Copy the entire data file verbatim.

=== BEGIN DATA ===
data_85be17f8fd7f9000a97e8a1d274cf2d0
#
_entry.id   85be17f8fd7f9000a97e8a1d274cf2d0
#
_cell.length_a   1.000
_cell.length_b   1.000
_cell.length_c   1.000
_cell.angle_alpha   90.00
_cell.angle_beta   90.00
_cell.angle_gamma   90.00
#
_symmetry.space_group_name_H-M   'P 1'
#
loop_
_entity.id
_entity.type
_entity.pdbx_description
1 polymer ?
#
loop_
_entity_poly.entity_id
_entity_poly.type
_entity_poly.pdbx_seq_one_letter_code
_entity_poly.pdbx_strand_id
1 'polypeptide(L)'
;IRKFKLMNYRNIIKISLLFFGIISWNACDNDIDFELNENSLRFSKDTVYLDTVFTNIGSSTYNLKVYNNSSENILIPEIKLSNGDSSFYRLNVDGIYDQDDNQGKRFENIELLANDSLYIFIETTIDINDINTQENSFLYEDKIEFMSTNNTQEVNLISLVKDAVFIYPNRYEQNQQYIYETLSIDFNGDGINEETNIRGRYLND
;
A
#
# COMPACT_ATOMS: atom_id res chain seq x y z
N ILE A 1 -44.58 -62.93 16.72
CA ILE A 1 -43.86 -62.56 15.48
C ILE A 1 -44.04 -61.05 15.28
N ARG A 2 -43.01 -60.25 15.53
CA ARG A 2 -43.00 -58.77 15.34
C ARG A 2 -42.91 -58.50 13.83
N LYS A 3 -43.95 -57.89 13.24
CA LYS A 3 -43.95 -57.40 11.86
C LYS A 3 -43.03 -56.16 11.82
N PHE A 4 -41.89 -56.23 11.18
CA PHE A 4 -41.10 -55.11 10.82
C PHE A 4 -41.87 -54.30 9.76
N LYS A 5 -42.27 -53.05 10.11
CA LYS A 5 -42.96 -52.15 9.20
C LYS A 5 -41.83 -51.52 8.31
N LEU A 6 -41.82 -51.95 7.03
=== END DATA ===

data_85be17f8fd7f9000a97e8a1d274cf2d0
#
_entry.id   85be17f8fd7f9000a97e8a1d274cf2d0
#
_cell.length_a   1.000
_cell.length_b   1.000
_cell.length_c   1.000
_cell.angle_alpha   90.00
_cell.angle_beta   90.00
_cell.angle_gamma   90.00
#
_symmetry.space_group_name_H-M   'P 1'
#
loop_
_entity.id
_entity.type
_entity.pdbx_description
1 polymer ?
#
loop_
_entity_poly.entity_id
_entity_poly.type
_entity_poly.pdbx_seq_one_letter_code
_entity_poly.pdbx_strand_id
1 'polypeptide(L)'
;IRKFKLMNYRNIIKISLLFFGIISWNACDNDIDFELNENSLRFSKDTVYLDTVFTNIGSSTYNLKVYNNSSENILIPEIKLSNGDSSFYRLNVDGIYDQDDNQGKRFENIELLANDSLYIFIETTIDINDINTQENSFLYEDKIEFMSTNNTQEVNLISLVKDAVFIYPNRYEQNQQYIYETLSIDFNGDGINEETNIRGRYLND
;
A
#
# COMPACT_ATOMS: atom_id res chain seq x y z
N ILE A 1 -44.58 -62.93 16.72
CA ILE A 1 -43.86 -62.56 15.48
C ILE A 1 -44.04 -61.05 15.28
N ARG A 2 -43.01 -60.25 15.53
CA ARG A 2 -43.00 -58.77 15.34
C ARG A 2 -42.91 -58.50 13.83
N LYS A 3 -43.95 -57.89 13.24
CA LYS A 3 -43.95 -57.40 11.86
C LYS A 3 -43.03 -56.16 11.82
N PHE A 4 -41.89 -56.23 11.18
CA PHE A 4 -41.10 -55.11 10.82
C PHE A 4 -41.87 -54.30 9.76
N LYS A 5 -42.27 -53.05 10.11
CA LYS A 5 -42.96 -52.15 9.20
C LYS A 5 -41.83 -51.52 8.31
N LEU A 6 -41.82 -51.95 7.03